On September 10, 1999, the Legislature enacted emergency legislation, St. 1999, c. 74, §§ 3-8, amending G. L. c. 123A by providing for the one day to life commitment of a person adjudged a "sexually dangerous person." [Note 6] See G. L. c. 123A, § 14 (d). Prior to these amendments, for a period of almost ten years, no new "sexually dangerous person" classifications and no new commitments were permitted. See St. 1990, c. 150, § 304 (repealing G. L. c. 123A, §§ 3-6, and 7). The 1999 amendments established a new definition of a sexually dangerous person, see G. L. c. 123A, § 1, and five new sections pertaining to the procedures for adjudicating persons as sexually dangerous, see G. L. c. 123A, §§ 12-16.
When interpreting these 1999 amendments, we are guided by fundamental principles of statutory construction. "[S]tatutory language should be given effect consistent with its plain meaning and in light of the aim of the Legislature unless to do so would achieve an illogical result." Sullivan v. Brookline, 435 Mass. 353 , 360 (2001). Where the language of a statute is inconclusive, courts must look to extrinsic sources for assistance in determining the correct interpretation of the statute, including legislative history, analogous statutory material, and relevant case law. See International Fid. Ins. Co. v. Wilson, 387 Mass. 841 , 854 (1983). Courts presume that the Legislature is aware of existing statutes when it amends a statute or enacts a new one. See Commonwealth v. Russ R., 433 Mass. 515 , 520 (2001); Charland v. Muzi Motors, Inc., 417 Mass. 580 , 582-583 (1994).
Pursuant to the commitment procedures set forth in G. L. c. 123A, § 12 (a), any "[a]gency with jurisdiction" [Note 7] over a person convicted of a sexual offense as enumerated in G. L.
c. 123A, § 1, must "notify in writing the district attorney of the county where the offense occurred and the attorney general six months prior to the release of such person." See Commonwealth v. Bruno, 432 Mass. 489 , 495 (2000). "If the district attorney or Attorney General then 'determines that the prisoner . . . is likely to be a sexually dangerous person as defined in [§ ] 1 [of c. 123A],' either 'may file a petition alleging that the prisoner . . . is a sexually dangerous person and stating sufficient facts to support such allegation in the superior court.' " Id., quoting G. L. c. 123A, § 12 (b). The thrust of the statutory scheme is that commitment petitions should be brought against persons currently incarcerated for sexual offenses who are about to be released into the community but who, because they are sexually dangerous, are likely to commit another sexual offense, and, therefore, should not be released. We are mindful that the stated purpose of G. L. c. 123A is "to protect forthwith the vulnerable members of our communities from sexual offenders." St. 1999, c. 74, emergency preamble.
In Commonwealth v. Bruno, supra at 491-492, this court considered, among other things, the retroactivity and constitutionality of the provisions of G. L. c. 123A, and we concluded that civil commitment proceedings were properly initiated against the defendants, notwithstanding the fact that their convictions of sexual offenses predated the effective date of the 1999 statutory amendments. Significantly, each of the defendants in that case, unlike the defendant herein, was serving his respective sentence on the sexual offense of which he had been convicted. We opined that "the conduct triggering the statute's application is not the prior conviction of a sexual offense, but the current mental condition of a defendant." Id. at 498. "That a person, in addition to possessing the requisite current mental condition, must have been convicted of a sexual offense, only identifies and limits the class of persons subject to potential commitment under c. 123A." Id. Although the requisite sexual offense conviction is not the basis for commitment (rather it is mental condition), it does determine the persons eligible, in the first instance, for potential civil commitment. See id.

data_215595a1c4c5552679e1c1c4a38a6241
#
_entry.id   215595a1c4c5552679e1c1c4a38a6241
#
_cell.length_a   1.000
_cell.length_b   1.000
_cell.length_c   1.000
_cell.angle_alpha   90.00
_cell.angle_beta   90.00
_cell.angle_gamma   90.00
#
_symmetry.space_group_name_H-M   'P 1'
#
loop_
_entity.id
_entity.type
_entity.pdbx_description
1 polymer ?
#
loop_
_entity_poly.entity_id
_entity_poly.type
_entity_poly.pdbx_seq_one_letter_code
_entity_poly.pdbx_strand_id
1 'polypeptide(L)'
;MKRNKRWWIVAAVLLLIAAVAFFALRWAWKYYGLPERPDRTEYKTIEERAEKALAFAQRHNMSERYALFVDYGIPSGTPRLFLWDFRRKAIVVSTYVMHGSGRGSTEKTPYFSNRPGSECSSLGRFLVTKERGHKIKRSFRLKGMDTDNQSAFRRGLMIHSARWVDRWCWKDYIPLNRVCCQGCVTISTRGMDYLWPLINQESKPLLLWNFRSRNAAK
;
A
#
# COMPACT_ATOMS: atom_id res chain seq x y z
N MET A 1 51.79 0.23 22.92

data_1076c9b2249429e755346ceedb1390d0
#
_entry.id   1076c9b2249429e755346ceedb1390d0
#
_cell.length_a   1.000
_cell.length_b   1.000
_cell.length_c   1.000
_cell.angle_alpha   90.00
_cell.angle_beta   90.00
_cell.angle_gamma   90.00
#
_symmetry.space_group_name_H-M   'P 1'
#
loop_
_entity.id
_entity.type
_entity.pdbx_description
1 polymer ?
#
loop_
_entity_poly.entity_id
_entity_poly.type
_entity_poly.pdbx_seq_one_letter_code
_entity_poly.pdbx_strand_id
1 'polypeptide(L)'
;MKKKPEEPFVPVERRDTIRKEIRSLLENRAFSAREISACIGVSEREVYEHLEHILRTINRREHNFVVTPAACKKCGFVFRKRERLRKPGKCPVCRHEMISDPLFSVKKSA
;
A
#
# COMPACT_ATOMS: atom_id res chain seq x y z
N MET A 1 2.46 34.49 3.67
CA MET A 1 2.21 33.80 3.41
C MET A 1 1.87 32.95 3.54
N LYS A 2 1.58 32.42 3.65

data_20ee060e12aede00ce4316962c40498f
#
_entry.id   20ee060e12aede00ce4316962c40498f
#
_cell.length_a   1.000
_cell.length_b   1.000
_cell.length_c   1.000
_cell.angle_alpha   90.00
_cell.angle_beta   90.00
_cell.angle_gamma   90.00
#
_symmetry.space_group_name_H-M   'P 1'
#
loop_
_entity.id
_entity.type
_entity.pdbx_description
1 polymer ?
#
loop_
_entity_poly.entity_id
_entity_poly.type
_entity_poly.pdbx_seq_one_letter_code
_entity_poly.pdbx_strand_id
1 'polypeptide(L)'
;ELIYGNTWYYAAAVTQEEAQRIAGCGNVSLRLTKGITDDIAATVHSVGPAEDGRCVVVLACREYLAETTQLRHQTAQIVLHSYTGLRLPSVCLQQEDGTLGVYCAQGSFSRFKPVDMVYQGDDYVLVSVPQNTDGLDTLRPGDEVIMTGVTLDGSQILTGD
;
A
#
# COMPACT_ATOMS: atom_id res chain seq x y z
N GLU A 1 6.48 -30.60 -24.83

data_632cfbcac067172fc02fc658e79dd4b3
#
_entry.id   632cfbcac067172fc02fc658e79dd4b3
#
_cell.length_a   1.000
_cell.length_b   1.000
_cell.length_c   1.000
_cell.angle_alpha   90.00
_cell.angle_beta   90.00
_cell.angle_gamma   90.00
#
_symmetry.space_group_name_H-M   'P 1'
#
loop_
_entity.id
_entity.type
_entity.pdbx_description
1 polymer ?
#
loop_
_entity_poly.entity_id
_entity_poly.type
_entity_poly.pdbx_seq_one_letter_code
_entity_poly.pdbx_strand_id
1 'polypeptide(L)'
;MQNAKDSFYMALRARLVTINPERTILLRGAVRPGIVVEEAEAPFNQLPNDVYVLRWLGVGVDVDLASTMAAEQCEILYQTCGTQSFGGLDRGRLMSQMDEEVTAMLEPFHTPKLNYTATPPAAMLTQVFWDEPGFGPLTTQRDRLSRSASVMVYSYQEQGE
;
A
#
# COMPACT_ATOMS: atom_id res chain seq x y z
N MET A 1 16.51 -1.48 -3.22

In the present case, the defendant was not serving a sentence for a sexual offense as defined in G. L. c. 123A, § 1. Because there is no underlying sexual offense conviction that would trigger the procedures set forth in c. 123A, the defendant is not eligible for potential civil commitment. [Note 8] That the defendant was convicted of sexual offenses ten years ago does not change our analysis; he completed his sentences for those crimes prior to enactment of the 1999 revisions of G. L. c. 123A, and his present crimes are not enumerated sexual offenses. Were we to conclude otherwise, any defendant serving a sentence for any crime who had ever in the past committed an enumerated sexual offense, no matter how temporally distant, would be eligible for civil commitment, contingent on that defendant's current mental condition. General Laws c. 123A does not evidence such a broad legislative intent. [Note 9]
We pointed out in Commonwealth v. Bruno, supra at 502, quoting Commonwealth v. Travis, 372 Mass. 238 , 250 (1977), that "[w]hile commitment proceedings under c. 123A are civil proceedings, the potential deprivation of liberty to those persons subjected to these proceedings 'mandates that due process protections apply.' " See Sheridan, petitioner, 422 Mass. 776 , 777-778 (1996), and cases cited. Where a fundamental right is involved, here freedom from physical restraint, we "must examine carefully the importance of the governmental interests advanced and the extent to which they are served by the challenged [statute]." Commonwealth v. Bruno, supra at 503, quoting